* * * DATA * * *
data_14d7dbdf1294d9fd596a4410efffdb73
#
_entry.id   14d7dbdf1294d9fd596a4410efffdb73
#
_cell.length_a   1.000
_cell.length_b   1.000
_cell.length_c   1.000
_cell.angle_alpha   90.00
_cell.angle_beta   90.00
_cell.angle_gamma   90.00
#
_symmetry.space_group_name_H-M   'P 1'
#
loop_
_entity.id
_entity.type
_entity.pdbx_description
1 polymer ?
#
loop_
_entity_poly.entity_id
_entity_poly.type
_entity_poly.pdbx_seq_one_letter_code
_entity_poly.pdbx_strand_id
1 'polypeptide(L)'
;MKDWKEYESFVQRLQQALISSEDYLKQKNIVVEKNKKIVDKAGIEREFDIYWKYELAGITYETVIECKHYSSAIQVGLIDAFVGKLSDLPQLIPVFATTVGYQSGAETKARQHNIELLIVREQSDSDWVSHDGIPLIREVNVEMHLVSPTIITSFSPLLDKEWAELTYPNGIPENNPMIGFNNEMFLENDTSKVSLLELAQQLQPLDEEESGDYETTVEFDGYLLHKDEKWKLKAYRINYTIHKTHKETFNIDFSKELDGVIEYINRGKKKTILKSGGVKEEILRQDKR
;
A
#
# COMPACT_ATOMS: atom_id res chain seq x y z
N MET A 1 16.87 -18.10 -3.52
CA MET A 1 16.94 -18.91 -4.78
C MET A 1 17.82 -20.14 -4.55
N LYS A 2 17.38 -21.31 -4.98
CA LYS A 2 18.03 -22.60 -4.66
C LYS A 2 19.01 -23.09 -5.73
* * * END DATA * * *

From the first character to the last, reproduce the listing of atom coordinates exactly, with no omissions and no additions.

data_14d7dbdf1294d9fd596a4410efffdb73
#
_entry.id   14d7dbdf1294d9fd596a4410efffdb73
#
_cell.length_a   1.000
_cell.length_b   1.000
_cell.length_c   1.000
_cell.angle_alpha   90.00
_cell.angle_beta   90.00
_cell.angle_gamma   90.00
#
_symmetry.space_group_name_H-M   'P 1'
#
loop_
_entity.id
_entity.type
_entity.pdbx_description
1 polymer ?
#
loop_
_entity_poly.entity_id
_entity_poly.type
_entity_poly.pdbx_seq_one_letter_code
_entity_poly.pdbx_strand_id
1 'polypeptide(L)'
;MKDWKEYESFVQRLQQALISSEDYLKQKNIVVEKNKKIVDKAGIEREFDIYWKYELAGITYETVIECKHYSSAIQVGLIDAFVGKLSDLPQLIPVFATTVGYQSGAETKARQHNIELLIVREQSDSDWVSHDGIPLIREVNVEMHLVSPTIITSFSPLLDKEWAELTYPNGIPENNPMIGFNNEMFLENDTSKVSLLELAQQLQPLDEEESGDYETTVEFDGYLLHKDEKWKLKAYRINYTIHKTHKETFNIDFSKELDGVIEYINRGKKKTILKSGGVKEEILRQDKR
;
A
#
# COMPACT_ATOMS: atom_id res chain seq x y z
N MET A 1 16.87 -18.10 -3.52
CA MET A 1 16.94 -18.91 -4.78
C MET A 1 17.82 -20.14 -4.55
N LYS A 2 17.38 -21.31 -4.98
CA LYS A 2 18.03 -22.60 -4.66
C LYS A 2 19.01 -23.09 -5.73